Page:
He also reiterated to the jury that Schlesinger had not "treated" any patients since 2008 and instead focused on assessments and testing to come to his conclusions.
Schellhorn painted a picture for the jury of the "hail of gunfire and bloodshed" that ricocheted through the quiet, sleepy community. Using images and video to reiterate his points, Schellhorn spoke of the deliberateness of Formisano's actions after his verbal controls over her had failed and he had turned to violence.
Formisano did not shoot "randomly," Schellhorn reiterated, but rather pulled the trigger more than a dozen times at Solaro-Formisano and Simonson in three different locations. He ran after Solaro-Formisano to gun her down, before he walked back to his car to make deliberate attempts to hide evidence, such as his cellphone and clothing, he said.
Schellhorn also took a jab at Figurelli's findings, stating that he had failed to obtain Formisano's medical records and had not considered any actions Formisano took before or after the incident, only evaluating his state of mind at the time of the shooting using outdated testing procedures.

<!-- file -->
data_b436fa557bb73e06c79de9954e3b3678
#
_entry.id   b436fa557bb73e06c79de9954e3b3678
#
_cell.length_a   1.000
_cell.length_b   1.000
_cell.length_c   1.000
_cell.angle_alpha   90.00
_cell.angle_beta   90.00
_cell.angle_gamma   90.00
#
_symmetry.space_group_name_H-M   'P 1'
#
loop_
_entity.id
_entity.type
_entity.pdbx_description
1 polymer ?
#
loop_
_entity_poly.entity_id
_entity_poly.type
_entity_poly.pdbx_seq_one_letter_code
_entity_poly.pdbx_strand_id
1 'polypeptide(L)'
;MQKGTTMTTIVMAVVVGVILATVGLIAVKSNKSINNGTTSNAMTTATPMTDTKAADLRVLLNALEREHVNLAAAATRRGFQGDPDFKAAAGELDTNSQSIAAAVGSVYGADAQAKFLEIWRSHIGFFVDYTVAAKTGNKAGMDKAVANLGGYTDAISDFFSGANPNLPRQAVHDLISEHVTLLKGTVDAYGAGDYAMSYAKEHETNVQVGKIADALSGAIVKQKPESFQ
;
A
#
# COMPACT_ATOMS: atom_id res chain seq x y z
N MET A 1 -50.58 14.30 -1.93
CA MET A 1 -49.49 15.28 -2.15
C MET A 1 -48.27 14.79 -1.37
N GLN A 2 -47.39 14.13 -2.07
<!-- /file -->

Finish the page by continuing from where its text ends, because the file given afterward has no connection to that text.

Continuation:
Formisano did not act with passion, but rather, with intent when he went to his former home that evening, Schellhorn said.
"Christie Formisano's life was not his to control and her life was not his take," Schellhorn said.
Although stoic and attentive throughout the trial, jurors often darted their eyes to catch Formisano's reaction to a series of images that were shown during the trial, including Solaro-Formisano's body covered on a neighbor's step and autopsy photos that were presented in unfiltered detail by Dr. Di Wang, the medical examiner for Morris, Sussex and Warren counties. Jurors also watched video of Formisano's incriminating statements to police after the shooting.
Formisano often donned a pair of khakis and a dark navy blazer and constantly pushed up a pair of black-rimmed glasses, but never showed emotion nor turned to look behind him at the nearly dozen family and friends of Solaro-Formisano, including her mother, father and brother, who attended daily. He was engaged in taking notes on a large yellow legal pad and would often turn his chair to view all media presented on a large screen next to him.
Before jurors were excused at about 4:30 p.m. on Friday, Formisano turned and smiled at a small group of supporters and waved to them. The jury will return to continue deliberations on Monday morning.
Lori Comstock can be reached on Twitter: @LoriComstockNJH, on Facebook: www.Facebook.com/LoriComstockNJH or by phone: 973-383-1194.
This article originally appeared on New Jersey Herald: Jefferson NJ murder trial of ex-Newark police officer nears finish